Top councillors defend action as 17 lorry drivers were nailed for dropping cig butts by five officers deployed during early-morning fire emergency

By Neil Speight

7th May 2020 | Local News

DESPITE confirming that Thurrock Council deployed enforcement officers to crack down on lorry drivers forced to park up during a fire emergency incident in Thurrock, its leader and environment portfolio holder have both defended the action.

It has been revealed that during Wednesday's emergency, when a fire closed down a recycling site in Oliver Close in Wets Thurrock – blocking many vehicles from getting to their destinations on the industrial estate, 17 fixed penalty notices – which carry a fine of up to £150 – were issued to drivers who discarded cigarette tabs.

In an opinion article, Thurrock Nub News editor Neil Speight condemned the action – which including one enforcement officer hiding behind a vehicle and watching a driver before pouncing when he dropped the cigarette rather than electing to warn him of the consequences of doing so.

Mr Speight said it appeared clear to him that the council's action was not to be preventative – but to generate revenue from fines.

You can read his views here.

But council leader Cllr Rob Gledhill and his cabinet college Aaron Watkins believe the council was right to deploy five enforcement officers to police the situation.

Both have responded to Mr Speight's invitation to pass comment.

Cllr Gledhill said: "Firstly I would like to thank the Essex Fire Service for their swift actions in not only tackling this incident but getting the road open as soon as possible.

"Oliver Road (an access road to Oliver Close) is the access for a number of companies who are still operating and getting the road fully open was a priority as soon as they had made the area safe.

"Thurrock Council has taken a zero tolerance approach to those who litter the streets of our borough since December 2016 with any person who is caught littering being issued a fine.

"You are fully aware of the 'No ifs, No Butts' campaign making clear we will issue these tickets even for a discarded cigarette butt. Littering is covered by the Environmental Protection Act 1990 and is a national act applying everywhere in England and Wales. I am sorry I do not subscribe to your argument that the driver would not have known not to drop litter, irrespective of whether a fine would be issued or not.

"Thurrock Council spends a significant amount taxpayers' money each year sweeping the streets and clearing fly-tips, so any action that will deter anyone, from anywhere, using our streets as an ashtray, dustbin or toilet should be used. This is why our enforcement officers issued a total of 17 fixed penalties in this one road for those doing exactly that on the day. So clearly this is not about revenue raising as you suggest but solely enforcing good behaviour on our streets.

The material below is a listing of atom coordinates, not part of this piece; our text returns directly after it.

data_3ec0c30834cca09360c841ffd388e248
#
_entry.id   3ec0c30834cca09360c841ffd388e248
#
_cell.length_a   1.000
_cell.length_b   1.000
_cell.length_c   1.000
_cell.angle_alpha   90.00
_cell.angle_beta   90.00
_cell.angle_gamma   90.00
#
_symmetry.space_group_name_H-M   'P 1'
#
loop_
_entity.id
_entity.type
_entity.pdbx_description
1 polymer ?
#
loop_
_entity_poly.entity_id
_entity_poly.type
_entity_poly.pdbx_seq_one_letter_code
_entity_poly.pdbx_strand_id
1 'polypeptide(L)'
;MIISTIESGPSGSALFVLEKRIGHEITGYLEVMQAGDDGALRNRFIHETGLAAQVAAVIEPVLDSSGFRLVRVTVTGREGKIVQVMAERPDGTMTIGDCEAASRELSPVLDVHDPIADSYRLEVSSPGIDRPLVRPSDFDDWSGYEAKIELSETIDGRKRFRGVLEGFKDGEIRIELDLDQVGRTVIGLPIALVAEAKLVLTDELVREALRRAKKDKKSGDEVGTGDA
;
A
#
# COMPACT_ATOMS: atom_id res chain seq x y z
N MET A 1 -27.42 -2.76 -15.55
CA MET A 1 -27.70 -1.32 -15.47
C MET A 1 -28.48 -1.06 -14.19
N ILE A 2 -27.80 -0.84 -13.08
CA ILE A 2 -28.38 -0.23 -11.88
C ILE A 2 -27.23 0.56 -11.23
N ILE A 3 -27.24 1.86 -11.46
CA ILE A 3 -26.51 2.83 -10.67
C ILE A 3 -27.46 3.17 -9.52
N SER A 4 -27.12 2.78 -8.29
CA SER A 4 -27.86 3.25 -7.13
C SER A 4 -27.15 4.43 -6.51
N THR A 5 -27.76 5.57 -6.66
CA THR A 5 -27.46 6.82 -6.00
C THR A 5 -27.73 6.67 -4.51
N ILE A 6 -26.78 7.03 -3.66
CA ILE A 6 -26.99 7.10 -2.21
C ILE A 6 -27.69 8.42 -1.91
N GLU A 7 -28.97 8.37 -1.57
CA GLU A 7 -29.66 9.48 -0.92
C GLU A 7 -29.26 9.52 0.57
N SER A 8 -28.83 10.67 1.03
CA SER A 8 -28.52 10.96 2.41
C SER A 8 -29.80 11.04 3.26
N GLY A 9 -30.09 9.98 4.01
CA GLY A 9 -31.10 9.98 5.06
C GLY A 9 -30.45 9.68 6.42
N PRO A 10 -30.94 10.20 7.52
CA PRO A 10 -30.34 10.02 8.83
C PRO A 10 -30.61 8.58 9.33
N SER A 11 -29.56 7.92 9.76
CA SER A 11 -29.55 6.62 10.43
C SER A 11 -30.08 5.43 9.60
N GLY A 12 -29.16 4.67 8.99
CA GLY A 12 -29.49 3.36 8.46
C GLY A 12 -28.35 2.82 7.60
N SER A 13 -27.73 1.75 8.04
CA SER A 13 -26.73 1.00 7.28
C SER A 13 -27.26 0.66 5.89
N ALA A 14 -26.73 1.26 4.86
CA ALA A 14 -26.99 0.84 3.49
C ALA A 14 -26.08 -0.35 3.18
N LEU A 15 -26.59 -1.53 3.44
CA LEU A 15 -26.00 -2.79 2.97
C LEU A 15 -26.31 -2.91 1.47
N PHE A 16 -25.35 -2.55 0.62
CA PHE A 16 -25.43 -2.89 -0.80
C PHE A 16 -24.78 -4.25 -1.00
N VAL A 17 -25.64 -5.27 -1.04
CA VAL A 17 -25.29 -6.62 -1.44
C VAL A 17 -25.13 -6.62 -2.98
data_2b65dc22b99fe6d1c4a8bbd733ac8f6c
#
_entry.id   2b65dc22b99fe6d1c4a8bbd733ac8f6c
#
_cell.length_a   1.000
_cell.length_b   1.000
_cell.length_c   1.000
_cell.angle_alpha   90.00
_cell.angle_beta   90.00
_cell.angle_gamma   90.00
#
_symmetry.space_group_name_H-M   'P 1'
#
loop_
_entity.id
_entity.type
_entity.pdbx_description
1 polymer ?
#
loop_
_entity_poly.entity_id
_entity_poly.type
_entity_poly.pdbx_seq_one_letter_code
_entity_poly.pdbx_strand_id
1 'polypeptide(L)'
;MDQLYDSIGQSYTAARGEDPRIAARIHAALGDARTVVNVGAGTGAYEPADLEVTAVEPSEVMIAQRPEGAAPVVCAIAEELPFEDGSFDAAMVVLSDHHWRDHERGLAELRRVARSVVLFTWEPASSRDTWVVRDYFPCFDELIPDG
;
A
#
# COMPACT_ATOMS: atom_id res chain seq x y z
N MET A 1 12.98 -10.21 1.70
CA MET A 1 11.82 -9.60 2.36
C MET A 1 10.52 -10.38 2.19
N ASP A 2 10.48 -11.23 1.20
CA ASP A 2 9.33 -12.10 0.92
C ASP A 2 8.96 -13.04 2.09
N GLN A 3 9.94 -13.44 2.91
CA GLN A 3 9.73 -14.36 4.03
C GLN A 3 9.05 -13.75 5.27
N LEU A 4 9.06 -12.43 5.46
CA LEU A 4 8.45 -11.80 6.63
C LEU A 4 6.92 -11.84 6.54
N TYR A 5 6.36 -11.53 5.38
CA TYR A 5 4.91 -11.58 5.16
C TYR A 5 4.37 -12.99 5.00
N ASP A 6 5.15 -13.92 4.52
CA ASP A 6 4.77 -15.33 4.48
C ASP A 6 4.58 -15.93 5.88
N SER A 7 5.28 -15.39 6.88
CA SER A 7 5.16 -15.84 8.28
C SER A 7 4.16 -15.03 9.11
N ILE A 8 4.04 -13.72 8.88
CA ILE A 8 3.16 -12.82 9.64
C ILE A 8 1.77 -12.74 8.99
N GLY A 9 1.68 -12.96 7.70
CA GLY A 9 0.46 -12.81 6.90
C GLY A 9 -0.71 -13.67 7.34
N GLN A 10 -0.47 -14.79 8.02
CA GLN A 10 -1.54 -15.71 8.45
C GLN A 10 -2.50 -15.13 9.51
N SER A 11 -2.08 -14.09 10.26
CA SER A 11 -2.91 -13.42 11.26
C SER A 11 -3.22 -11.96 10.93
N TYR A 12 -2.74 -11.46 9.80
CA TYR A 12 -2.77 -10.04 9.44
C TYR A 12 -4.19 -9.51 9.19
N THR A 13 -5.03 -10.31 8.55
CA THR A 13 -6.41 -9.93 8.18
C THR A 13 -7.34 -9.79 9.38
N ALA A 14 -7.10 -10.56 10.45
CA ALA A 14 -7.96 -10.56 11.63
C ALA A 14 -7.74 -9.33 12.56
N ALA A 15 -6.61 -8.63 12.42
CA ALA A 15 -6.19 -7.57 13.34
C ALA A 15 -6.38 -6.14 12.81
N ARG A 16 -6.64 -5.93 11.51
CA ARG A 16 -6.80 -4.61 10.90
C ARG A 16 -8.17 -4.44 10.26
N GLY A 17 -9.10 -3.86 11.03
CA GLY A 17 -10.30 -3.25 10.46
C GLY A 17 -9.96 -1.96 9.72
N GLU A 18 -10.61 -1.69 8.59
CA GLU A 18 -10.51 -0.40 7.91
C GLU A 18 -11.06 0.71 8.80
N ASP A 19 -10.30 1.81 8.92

"With regards to your headline 'welcome to Thurrock here is a fine', nothing could be further from the truth.

"Thurrock is one of the largest logistical hubs in the whole country with three international ports and hundreds of logistic and warehouse organisations that help feed, clothe and fuel this great nation.

"Thurrock welcomes all businesses that respects our borough and work closely with them to ensure their impact is minimised. However this does not mean we will not apply the law to those who litter, park in contravention of local restrictions or issue Community Protection Warnings or Notices to those who cause an eyesore or have a negative impact on our local environment.

"I would again make clear that Thurrock will continue its zero tolerance approach to issuing fines for those who litter our street, use them as toilets or act in other anti-social ways."

Cllr Watkins said: "This year we cleaned 1,150 tonnes of rubbish and debris from our streets, this has led Keep Britain Tidy naming us Environmental Team of the Year at the Keep Britain Tidy Awards 2020.

"Last year it was highlighted our industrial areas were letting us down so taking action not only to fine those littering but clearing them up helped increase our score. It was litter such as cigarette butts, discarded food cartons and the alike that kept down that score and took time for us to improve. I cannot see how you suggest that anyone can inadvertently flicks cigarette butt on the floor when it is clearly littering.

"As you know from your visit the road was still busy and traffic had to be kept moving. At one point the Oliver Road depot was blocked in by a vehicle inconsiderately parked. This would have caused delays to our waste and environmental teams who are out trying to keep our streets cleaned, parks and verges cut as bins collected.

"So it was right that action was taken was taken against those who were parking causing a problem or were littering our streets."

Mr Speight concluded: "I am grateful for Cllr Gledhill and Cllr Watkins for being brave enough to break the council edict that they will not answer media questions. I hope they don't get their wrists slapped but it is to their credit that they stand by a view that many people disagree with.

"I'm one of them.

"Not against littering, but against hiding and seeking fines rather than stopping something happening in the first place. Deploying five officers to an early morning incident just to catch lorry drivers for dropping cigarettes smacks to me of an organisation that has got its priorities entirely wrong.

"But opinions vary and for giving full and frank responses, I applaud both councillors – and I hope it sets a trend."

     

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